Others at the Congress were not demanding any separation from Indonesia, but still wanted the restoration of their sovereign rights. They wanted to regain control over their lands and resources and to follow their own customary laws. They demanded the abolition of laws introduced in the 1970s which impose a uniform village administration system. As one speaker suggested, restoration of sovereignty may mean revising the 1945 constitution, on which Indonesia's legal system is based. This entrusts to the state the exploitation of the country's resources for "the maximum benefit of the people". What has always been the problem for indigenous people and the rural poor, is that "the people" has come to mean the president, his friends and relations.

An indigenous milestone

The Congress marks a milestone in the development of indigenous peoples' organisations in Indonesia, as this was the first time that so many representatives of indigenous peoples have come together. Until now indigenous peoples have been unable to speak out as a united voice - to do so would have been considered subversive under the Suharto regime. For decades indigenous peoples have been fighting to defend their rights in the face of government development programmes like transmigration and the forcible resettlement schemes of the social affairs department. They have been struggling to defend their lands and resources against the onslaught of large-scale commercial development promoted by the government. This has been largely at local or sometimes at regional level. Now, with the founding of the AMAN, indigenous peoples have an opportunity to work at a country-wide level, to push for change in government policies and laws. And to ensure that indigenous people are no longer treated as suku suku terasing who need to be 'developed' by government programmes, but are instead recognised as highly skilled managers of the fragile ecosystems that support the livelihoods of millions of others.

Box: Indigenous women

Women's concerns were clearly voiced at the congress through a group called the Alliance of Indigenous Women of the Archipelago. Their discussions covered the erosion of women's status and participation in traditional life caused by state intervention.

Government programmes and companies that take over indigenous land for plantations, timber estates, mines and other projects marginalise women. Employment opportunities and compensation payments are directed at men, while women's status under adat law is not recognised. This erodes the decision-making and leadership roles of women in their communities.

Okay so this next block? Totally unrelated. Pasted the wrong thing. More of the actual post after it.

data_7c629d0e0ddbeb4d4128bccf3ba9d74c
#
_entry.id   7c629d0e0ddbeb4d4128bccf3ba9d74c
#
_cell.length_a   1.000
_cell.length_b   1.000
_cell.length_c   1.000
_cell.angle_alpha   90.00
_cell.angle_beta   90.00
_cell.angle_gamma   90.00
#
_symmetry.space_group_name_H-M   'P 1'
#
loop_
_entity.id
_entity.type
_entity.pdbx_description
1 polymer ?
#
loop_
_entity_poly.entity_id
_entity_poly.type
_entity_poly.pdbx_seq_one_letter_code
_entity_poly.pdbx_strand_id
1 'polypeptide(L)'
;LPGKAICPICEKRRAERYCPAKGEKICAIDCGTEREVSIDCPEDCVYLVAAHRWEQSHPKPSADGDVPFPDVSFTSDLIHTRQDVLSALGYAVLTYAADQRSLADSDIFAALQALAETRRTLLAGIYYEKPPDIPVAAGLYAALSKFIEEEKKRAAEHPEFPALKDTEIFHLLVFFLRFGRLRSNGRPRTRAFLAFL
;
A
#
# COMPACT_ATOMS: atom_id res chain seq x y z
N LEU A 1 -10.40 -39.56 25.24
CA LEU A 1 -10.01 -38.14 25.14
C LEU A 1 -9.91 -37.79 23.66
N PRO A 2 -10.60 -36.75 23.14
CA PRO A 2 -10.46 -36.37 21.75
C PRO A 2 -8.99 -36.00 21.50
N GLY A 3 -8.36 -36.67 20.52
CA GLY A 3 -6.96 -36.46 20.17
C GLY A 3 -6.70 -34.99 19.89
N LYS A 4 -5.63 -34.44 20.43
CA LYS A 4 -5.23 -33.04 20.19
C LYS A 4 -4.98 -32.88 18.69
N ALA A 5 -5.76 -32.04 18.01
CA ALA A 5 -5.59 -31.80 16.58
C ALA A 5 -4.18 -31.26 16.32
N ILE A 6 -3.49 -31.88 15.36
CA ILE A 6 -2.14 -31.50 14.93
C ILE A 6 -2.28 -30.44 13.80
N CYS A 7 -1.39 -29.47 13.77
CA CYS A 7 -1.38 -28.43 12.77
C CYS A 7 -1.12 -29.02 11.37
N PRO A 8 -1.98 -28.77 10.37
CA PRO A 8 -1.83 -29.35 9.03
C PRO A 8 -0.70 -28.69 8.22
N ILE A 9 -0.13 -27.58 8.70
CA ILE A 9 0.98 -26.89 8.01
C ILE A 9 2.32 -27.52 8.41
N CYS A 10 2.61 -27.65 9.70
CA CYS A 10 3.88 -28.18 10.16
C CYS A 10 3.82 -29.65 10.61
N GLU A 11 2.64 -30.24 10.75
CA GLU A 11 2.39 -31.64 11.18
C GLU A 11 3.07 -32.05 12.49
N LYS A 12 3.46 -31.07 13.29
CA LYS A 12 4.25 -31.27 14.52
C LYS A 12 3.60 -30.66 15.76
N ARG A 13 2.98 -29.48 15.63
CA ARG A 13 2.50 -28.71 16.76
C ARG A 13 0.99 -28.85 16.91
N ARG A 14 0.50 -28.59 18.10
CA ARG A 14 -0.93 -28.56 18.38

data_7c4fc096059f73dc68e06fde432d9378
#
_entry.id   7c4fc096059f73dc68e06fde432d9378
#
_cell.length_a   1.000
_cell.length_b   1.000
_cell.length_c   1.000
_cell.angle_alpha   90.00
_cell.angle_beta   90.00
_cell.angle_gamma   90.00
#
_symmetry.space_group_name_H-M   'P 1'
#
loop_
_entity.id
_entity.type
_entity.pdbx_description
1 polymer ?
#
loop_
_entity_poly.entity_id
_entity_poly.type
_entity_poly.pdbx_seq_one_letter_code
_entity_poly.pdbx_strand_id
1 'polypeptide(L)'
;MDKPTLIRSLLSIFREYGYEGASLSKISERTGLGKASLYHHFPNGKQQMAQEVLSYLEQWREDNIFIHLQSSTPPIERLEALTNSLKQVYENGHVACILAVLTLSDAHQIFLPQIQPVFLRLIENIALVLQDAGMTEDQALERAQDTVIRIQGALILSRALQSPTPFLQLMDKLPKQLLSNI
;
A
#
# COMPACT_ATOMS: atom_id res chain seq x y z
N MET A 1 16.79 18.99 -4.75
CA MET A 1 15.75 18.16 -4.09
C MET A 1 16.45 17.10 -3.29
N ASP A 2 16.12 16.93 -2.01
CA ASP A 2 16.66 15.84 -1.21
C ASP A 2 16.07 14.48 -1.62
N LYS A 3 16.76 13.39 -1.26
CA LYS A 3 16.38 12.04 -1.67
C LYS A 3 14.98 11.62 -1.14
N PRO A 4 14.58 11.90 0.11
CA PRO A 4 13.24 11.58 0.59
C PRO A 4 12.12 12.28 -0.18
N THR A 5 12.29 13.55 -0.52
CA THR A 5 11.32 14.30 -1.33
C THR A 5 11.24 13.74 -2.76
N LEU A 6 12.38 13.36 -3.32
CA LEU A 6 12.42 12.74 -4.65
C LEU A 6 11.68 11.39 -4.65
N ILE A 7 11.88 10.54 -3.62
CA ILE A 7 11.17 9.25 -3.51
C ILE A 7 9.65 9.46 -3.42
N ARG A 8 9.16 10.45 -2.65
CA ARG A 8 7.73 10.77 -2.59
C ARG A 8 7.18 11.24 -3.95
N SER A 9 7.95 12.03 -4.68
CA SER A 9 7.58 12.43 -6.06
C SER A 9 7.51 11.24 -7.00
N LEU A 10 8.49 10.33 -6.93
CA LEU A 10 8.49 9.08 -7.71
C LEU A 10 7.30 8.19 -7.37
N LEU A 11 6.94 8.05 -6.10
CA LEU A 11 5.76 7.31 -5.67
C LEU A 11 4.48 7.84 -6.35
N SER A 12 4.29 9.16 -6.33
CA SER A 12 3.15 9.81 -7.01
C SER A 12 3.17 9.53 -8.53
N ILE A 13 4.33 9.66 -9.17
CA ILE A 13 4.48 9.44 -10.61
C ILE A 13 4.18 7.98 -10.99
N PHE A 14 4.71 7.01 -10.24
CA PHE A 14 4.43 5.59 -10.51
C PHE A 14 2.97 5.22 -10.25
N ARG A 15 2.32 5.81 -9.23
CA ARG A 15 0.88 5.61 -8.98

Another major grievance among indigenous women is the state-sponsored family planning programme under which women are forced to use methods prescribed by the government. One Komoro woman participant from West Papua explained how women were suffering from the side effects of family planning methods forced upon them by the government. Before, she said, women had been able to limit the number of children by using traditional medicines without side-effects. [Indonesia generally has been a major buyer of injectables like Depo Provera and hormone-releasing implants like Norplant. Studies have identified major health problems among women in remote areas who are coerced into using what the government terms "effective" methods, which also include IUDs or coils, as they have little access to the health care and monitoring that these methods require.]

The women were not afraid to direct some criticism at their own communities as well as at the state. A protest against the oppression of women in indigenous communities got the attention of their male colleagues and became a major talking point of the congress. Their point was underlined by the fact that only 20 out of the 231 delegates - less than 10% - were women. The structure of the Alliance (see main text) should ensure that there are equal number of votes for women and men representatives. It remains to be seen how far and how quickly a more balanced representation can be achieved.


Gaung KMAN - the Indonesian language Congress newsletter published by members of the organising committee. This highlights the progress of theCongress, and includes features on different indigenous peoples. Also: personal impressions of DTE staff, AFP 14/3/99, Straits Times 23/3/99)

Note: Down to Earth plans to publish a fuller account of the congress in the near future. Please email or write to us if you would be interested in receiving a copy.

DTE's quarterly newsletter (usually 16 pages) costs ú10 per year. Organisations in the South may be able to receive the newsletter gratis. For a trial copy write to: